We use ground and space geodetic data to study surface deformation at Kīlauea Volcano from January to September 2015. This period includes an episode of heightened activity in April and May 2015 that culminated in a magmatic intrusion beneath the volcano's summit. The data set consists of Global Navigation Satellite System (GNSS), tilt, visual and seismic time series along with 25 descending and 15 ascending acquisitions of the Sentinel-1 satellite. We identify four different stages of surface deformation and volcanic activity, which we attribute to pressure changes and the movement of magma in response to an imbalance between magma supply and withdrawal in the shallow plumbing system, eventually leading to an intrusion beneath the summit area. In particular, we model the deformation as due to pressure changes in two subsurface magma bodies: the Halema‘uma‘u Reservoir (HMMR) and South Caldera Reservoir (SCR). The SCR was best described by an ellipsoidal source at 2.8 (2.65–3.07 at 95% confidence) km depth below the south caldera region. The HMMR was modeled as a point source located just east of Halema‘uma‘u crater at 1.5 (0.95–2.62) km depth. We suggest that a short-term increase in the magma supply rate to the volcano is a potential mechanisms for the intrusion, although other factors, like the filling of available void space or a reduced efficiency of magma transport through the volcano's East Rift Zone, may also play a role.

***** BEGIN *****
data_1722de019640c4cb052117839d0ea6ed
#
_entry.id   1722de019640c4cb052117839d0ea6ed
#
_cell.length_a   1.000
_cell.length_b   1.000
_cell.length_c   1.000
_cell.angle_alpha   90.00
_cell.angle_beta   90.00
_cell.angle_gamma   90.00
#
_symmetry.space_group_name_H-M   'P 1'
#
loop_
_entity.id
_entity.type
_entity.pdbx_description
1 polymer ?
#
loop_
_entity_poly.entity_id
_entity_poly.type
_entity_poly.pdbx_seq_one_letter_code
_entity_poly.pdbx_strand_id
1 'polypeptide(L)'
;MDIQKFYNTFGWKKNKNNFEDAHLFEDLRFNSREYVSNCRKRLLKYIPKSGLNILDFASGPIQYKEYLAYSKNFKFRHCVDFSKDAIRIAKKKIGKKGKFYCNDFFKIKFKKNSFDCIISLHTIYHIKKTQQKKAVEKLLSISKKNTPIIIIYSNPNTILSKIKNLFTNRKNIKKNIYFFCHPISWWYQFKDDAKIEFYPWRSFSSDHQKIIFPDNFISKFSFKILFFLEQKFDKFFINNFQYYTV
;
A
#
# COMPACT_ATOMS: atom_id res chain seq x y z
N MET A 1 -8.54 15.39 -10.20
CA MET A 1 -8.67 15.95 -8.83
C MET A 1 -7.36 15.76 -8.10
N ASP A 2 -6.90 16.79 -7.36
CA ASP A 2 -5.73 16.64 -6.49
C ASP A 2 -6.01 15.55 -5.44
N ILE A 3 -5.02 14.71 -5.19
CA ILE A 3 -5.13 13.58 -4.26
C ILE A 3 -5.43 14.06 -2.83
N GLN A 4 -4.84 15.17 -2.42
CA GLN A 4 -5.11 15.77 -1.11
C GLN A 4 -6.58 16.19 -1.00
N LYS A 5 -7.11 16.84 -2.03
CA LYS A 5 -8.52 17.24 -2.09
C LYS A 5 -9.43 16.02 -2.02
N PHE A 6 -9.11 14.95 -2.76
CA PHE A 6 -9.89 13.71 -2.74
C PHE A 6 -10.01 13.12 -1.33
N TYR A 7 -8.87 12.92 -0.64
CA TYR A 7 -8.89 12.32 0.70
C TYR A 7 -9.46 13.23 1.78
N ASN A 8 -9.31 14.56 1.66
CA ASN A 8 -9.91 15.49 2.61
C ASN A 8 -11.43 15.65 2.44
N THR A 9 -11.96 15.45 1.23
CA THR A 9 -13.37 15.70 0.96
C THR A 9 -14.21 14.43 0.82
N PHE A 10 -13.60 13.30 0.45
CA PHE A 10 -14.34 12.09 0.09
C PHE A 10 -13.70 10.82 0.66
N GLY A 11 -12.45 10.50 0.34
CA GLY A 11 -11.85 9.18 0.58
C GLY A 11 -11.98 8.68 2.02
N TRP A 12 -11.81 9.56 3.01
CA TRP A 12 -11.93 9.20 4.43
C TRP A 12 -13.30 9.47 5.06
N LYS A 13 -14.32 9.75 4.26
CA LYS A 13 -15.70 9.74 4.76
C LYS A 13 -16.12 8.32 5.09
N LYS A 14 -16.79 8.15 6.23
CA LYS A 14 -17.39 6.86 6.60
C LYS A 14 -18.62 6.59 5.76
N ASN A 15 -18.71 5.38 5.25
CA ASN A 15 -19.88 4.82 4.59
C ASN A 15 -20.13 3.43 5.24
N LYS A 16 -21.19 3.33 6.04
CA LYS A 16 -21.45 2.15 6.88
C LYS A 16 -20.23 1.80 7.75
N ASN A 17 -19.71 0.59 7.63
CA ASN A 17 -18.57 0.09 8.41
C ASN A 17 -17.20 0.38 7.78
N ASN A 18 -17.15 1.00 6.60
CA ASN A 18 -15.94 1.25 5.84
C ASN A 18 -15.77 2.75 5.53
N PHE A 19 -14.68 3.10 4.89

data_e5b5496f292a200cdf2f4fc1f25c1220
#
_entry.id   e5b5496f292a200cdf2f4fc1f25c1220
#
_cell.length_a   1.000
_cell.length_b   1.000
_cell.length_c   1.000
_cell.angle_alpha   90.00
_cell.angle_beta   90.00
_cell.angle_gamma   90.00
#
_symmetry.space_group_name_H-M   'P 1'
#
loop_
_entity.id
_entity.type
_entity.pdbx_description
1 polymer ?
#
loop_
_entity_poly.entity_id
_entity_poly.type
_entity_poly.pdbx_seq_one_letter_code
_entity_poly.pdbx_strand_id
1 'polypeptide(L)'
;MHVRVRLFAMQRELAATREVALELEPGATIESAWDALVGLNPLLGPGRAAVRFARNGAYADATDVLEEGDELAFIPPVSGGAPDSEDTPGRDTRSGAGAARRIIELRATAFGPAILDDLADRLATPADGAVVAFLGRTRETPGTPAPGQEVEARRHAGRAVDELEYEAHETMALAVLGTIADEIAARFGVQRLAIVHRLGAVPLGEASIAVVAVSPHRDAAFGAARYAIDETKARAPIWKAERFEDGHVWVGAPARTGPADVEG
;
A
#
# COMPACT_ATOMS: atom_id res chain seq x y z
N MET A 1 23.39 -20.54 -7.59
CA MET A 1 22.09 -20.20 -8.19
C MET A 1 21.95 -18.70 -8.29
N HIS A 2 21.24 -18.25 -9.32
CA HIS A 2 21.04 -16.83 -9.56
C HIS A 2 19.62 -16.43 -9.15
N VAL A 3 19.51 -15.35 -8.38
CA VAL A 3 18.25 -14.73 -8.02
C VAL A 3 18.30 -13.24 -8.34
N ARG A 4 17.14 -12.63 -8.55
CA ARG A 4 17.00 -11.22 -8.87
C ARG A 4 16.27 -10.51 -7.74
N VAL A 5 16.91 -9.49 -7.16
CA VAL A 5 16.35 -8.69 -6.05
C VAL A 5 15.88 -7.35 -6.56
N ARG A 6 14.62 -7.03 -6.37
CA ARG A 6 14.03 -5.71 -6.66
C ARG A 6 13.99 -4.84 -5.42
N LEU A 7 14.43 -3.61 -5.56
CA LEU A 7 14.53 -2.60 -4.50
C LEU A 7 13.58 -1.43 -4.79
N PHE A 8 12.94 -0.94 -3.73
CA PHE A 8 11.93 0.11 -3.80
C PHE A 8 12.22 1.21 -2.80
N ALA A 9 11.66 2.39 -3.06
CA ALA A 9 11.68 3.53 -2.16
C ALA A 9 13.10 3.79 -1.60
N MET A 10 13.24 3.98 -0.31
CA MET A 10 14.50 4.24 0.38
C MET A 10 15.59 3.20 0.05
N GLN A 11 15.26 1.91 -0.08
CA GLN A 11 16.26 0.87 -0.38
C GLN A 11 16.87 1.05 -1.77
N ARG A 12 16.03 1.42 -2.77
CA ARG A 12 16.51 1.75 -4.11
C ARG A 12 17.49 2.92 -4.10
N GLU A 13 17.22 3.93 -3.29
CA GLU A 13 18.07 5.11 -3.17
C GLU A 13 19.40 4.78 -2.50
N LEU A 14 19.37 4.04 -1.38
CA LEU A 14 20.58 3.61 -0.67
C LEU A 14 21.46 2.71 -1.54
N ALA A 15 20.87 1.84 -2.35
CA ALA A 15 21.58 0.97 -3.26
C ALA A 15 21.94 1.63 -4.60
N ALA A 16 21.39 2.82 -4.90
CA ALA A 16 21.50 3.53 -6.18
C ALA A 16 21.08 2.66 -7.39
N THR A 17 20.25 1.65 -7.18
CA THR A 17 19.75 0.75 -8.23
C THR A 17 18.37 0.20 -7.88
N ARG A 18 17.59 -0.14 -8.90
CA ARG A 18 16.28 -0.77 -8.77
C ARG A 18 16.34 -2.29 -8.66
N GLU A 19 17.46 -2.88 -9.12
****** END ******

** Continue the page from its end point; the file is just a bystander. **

Elske de Zeeuw - van Dalfsen
Ingrid A.Johanson. Insight into the May 2015 summit inflation event at Kīlauea Volcano, Hawai‘i
Journal: Journal of Volcanology and Geothermal Research, Volume: 415, Year: 2021, First page: 107250, doi: 10.1016/j.jvolgeores.2021.107250